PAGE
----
Whitehaven, Cumbria born goalkeeper Bob Dixon began his football career with North Eastern League club West Stanley before he was spotted by First Division club Stoke’s north-eastern scouts who had previously signed another goalkeeper, Richard Herron, from West Stanley, signing for them in 1922. He made his Football League debut in place of incumbent Leslie Scott in a 5-1 victory at Blackburn Rovers in January 1923 but he was at fault for Rovers’ goal and was ‘not at ease’. That nervy display convinced the management that he needed a spell in the reserves, and he was replaced by Gilbert Brookes and played just one more match, keeping a clean sheet against Birmingham in April 1923, although Stoke were relegated.
Early in the 1923-24 season Dixon won his place back, this time from Scottish international veteran Kenny Campbell. New manager Tom Mather installed Dixon as his first choice and he went on to conceded just three goals in three months and banish memories of his awkward debut. Rarely seen without his cloth cap, Dixon’s courage during the relegation battle of 1924-25 dug his errant defenders out of the mire on numerous occasions and he was not afraid to throw himself at oncoming forwards feet often leading to personal injury. However following errors in a 3-0 home defeat by Wolverhampton Wanderers in March 1925, Dixon was dropped.
By the time he regained his place in the side from Campbell the following September, Stoke were already in the relegation places. The jittery defence struggled to cope with the new offside law and Dixon twice conceded seven goals as City were relegated. However Dixon missed just one match in 1926-27 as Stoke won the Third Division (North) Championship to return to the Second Division at the first time of asking. In 1927-28 Dixon again near ever-present, missing just one match as Stoke finished in fifth position. However he lost his place in September 1928 to Dick Williams and never regained it, having made exactly 200 appearances for The Potters.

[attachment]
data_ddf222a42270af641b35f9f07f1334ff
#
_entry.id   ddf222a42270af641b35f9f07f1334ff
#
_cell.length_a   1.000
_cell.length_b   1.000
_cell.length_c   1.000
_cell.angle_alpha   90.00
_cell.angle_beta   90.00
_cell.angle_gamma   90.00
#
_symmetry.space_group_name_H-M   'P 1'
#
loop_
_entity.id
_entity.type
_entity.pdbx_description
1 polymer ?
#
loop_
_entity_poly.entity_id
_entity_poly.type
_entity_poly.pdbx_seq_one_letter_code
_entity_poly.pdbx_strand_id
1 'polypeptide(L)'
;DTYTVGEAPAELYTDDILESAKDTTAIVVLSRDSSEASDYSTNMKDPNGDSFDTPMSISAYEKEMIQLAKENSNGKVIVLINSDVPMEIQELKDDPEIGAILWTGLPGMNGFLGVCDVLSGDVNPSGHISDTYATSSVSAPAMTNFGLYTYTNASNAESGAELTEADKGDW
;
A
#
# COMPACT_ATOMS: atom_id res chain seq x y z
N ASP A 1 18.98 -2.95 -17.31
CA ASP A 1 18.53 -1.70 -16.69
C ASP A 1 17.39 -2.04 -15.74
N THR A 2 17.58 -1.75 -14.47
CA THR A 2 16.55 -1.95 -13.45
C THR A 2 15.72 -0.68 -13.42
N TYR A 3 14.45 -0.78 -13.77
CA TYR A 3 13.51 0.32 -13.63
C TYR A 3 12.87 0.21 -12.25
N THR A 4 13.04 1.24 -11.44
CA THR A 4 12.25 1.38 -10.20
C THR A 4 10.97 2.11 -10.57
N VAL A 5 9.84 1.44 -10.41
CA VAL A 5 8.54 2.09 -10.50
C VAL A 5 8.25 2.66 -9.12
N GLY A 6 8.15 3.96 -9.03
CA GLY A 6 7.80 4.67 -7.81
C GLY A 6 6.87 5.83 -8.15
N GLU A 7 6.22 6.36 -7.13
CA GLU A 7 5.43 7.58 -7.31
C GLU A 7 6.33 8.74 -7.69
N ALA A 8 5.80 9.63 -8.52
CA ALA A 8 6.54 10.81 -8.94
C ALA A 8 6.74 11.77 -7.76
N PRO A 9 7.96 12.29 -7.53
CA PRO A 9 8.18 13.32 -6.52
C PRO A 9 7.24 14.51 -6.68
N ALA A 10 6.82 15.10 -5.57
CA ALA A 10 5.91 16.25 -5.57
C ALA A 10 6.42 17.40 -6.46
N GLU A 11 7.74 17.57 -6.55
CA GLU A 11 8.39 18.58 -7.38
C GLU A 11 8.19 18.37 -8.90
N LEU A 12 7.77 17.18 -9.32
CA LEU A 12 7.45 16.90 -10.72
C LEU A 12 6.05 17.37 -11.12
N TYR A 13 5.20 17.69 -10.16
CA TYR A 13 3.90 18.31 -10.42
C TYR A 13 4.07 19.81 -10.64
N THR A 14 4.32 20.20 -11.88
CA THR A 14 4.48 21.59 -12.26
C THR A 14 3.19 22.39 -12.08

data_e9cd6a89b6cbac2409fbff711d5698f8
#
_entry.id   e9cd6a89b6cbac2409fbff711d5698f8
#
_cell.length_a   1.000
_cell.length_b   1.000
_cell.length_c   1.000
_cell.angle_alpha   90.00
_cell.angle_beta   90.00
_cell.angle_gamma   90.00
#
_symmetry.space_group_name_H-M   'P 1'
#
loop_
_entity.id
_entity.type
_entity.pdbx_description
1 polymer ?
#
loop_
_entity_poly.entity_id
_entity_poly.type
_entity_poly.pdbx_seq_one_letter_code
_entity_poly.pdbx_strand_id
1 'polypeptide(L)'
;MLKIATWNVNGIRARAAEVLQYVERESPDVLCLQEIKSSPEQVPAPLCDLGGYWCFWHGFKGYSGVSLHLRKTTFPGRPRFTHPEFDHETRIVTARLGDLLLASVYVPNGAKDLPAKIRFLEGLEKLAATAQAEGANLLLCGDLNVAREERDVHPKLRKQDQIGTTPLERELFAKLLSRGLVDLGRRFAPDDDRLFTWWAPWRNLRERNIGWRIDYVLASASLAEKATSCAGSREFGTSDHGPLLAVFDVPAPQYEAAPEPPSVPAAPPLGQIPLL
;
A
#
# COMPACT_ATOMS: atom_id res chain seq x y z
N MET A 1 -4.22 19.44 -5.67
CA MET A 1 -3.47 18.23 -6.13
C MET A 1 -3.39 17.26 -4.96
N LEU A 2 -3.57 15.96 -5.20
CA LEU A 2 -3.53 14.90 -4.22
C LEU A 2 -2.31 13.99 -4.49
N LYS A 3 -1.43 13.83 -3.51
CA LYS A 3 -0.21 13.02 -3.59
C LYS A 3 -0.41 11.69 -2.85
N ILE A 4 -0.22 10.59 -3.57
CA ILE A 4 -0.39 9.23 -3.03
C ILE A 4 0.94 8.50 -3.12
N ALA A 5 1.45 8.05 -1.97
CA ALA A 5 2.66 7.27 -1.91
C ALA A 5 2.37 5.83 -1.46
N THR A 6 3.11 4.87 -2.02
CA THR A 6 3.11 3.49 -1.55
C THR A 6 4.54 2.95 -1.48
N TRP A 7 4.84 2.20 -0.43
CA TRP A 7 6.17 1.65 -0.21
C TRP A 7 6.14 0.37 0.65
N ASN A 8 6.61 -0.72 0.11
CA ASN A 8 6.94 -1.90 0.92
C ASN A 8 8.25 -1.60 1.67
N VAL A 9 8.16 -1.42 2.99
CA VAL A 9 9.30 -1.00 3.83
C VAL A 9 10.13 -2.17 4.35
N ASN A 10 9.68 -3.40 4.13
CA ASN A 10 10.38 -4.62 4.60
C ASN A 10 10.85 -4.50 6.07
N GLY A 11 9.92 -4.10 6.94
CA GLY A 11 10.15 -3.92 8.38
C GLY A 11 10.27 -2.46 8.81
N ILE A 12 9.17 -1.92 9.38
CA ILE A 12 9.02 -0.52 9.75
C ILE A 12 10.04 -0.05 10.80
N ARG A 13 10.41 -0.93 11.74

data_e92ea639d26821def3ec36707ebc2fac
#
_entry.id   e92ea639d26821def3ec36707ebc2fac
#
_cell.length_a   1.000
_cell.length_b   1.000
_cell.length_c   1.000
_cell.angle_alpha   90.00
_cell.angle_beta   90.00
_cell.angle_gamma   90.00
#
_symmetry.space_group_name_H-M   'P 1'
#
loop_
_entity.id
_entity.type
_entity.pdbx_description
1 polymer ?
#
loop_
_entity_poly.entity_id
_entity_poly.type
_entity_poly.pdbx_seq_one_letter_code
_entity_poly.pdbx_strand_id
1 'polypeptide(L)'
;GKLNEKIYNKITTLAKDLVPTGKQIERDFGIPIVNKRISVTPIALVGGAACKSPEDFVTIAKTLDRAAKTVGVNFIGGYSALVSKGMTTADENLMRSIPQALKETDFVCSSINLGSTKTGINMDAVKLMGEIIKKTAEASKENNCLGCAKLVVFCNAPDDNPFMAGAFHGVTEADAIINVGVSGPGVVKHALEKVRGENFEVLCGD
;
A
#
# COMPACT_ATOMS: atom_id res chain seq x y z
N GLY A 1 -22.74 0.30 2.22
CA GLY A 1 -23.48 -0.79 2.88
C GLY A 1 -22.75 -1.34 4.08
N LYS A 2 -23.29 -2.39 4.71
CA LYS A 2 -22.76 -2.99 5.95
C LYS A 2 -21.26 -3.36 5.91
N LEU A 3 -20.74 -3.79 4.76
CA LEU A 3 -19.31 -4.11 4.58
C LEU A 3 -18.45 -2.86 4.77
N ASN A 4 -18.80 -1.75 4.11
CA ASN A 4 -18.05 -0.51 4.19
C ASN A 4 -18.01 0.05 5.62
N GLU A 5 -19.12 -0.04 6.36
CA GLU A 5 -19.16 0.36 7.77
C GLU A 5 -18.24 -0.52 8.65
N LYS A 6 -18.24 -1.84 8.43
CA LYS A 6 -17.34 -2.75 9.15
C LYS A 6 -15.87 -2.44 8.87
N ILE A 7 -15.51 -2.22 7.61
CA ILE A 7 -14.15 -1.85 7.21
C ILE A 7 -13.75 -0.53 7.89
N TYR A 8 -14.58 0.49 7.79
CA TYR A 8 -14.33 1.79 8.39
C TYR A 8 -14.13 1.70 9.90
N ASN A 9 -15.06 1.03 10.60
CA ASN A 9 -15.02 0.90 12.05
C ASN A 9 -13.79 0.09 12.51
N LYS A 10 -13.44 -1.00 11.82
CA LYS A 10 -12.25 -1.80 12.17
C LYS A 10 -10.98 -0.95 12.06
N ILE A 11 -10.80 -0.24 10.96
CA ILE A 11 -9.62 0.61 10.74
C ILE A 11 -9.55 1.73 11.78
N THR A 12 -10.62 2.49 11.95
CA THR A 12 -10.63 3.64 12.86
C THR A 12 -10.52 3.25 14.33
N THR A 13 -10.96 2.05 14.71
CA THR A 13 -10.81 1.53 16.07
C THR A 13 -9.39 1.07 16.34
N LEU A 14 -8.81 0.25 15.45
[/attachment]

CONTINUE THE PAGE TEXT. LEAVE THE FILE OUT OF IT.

In March 1929 he signed for West Ham United as understudy to England international Ted Hufton, playing twice for The Hammers that month. The next season saw him get a regular berth in the team from February 1930 to the end of the season. However the arrival of George Watson and the emergence of Pat McMahon as his deputy saw him lose his place early the following season, although he again took over the number one spot between November 1931 and March 1932 before being dropped, the season ending in West Ham’s relegation. He only made 3 more appearances at the start of the new season before losing his place to Watson, and left The Hammers in the summer of 1933, retiring from the game.
NB in the image he is shown along with West Ham team mates Reg Wade, Albert Cadwell and Ted Hufton.